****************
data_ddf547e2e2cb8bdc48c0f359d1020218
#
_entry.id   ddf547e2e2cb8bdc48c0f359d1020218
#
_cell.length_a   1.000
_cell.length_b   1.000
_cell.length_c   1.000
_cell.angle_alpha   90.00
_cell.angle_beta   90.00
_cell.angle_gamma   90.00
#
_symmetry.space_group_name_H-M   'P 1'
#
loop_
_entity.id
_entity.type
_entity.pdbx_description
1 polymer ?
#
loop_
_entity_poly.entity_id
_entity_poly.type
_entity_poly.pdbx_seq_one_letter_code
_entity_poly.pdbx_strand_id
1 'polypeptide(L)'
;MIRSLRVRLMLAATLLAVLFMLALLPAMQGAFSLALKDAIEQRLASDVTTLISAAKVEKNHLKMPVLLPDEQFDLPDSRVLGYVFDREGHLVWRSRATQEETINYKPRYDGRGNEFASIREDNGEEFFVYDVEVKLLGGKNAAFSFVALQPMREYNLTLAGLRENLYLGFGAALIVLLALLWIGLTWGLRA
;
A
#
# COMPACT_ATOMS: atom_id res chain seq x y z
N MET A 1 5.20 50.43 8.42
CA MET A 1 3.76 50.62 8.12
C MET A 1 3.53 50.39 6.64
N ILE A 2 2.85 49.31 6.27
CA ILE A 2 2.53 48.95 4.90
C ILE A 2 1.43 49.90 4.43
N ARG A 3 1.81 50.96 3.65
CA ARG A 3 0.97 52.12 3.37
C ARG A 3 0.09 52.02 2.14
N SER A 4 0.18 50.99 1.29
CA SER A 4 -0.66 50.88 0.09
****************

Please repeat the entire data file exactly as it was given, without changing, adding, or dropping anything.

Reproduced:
data_ddf547e2e2cb8bdc48c0f359d1020218
#
_entry.id   ddf547e2e2cb8bdc48c0f359d1020218
#
_cell.length_a   1.000
_cell.length_b   1.000
_cell.length_c   1.000
_cell.angle_alpha   90.00
_cell.angle_beta   90.00
_cell.angle_gamma   90.00
#
_symmetry.space_group_name_H-M   'P 1'
#
loop_
_entity.id
_entity.type
_entity.pdbx_description
1 polymer ?
#
loop_
_entity_poly.entity_id
_entity_poly.type
_entity_poly.pdbx_seq_one_letter_code
_entity_poly.pdbx_strand_id
1 'polypeptide(L)'
;MIRSLRVRLMLAATLLAVLFMLALLPAMQGAFSLALKDAIEQRLASDVTTLISAAKVEKNHLKMPVLLPDEQFDLPDSRVLGYVFDREGHLVWRSRATQEETINYKPRYDGRGNEFASIREDNGEEFFVYDVEVKLLGGKNAAFSFVALQPMREYNLTLAGLRENLYLGFGAALIVLLALLWIGLTWGLRA
;
A
#
# COMPACT_ATOMS: atom_id res chain seq x y z
N MET A 1 5.20 50.43 8.42
CA MET A 1 3.76 50.62 8.12
C MET A 1 3.53 50.39 6.64
N ILE A 2 2.85 49.31 6.27
CA ILE A 2 2.53 48.95 4.90
C ILE A 2 1.43 49.90 4.43
N ARG A 3 1.81 50.96 3.65
CA ARG A 3 0.97 52.12 3.37
C ARG A 3 0.09 52.02 2.14
N SER A 4 0.18 50.99 1.29
CA SER A 4 -0.66 50.88 0.09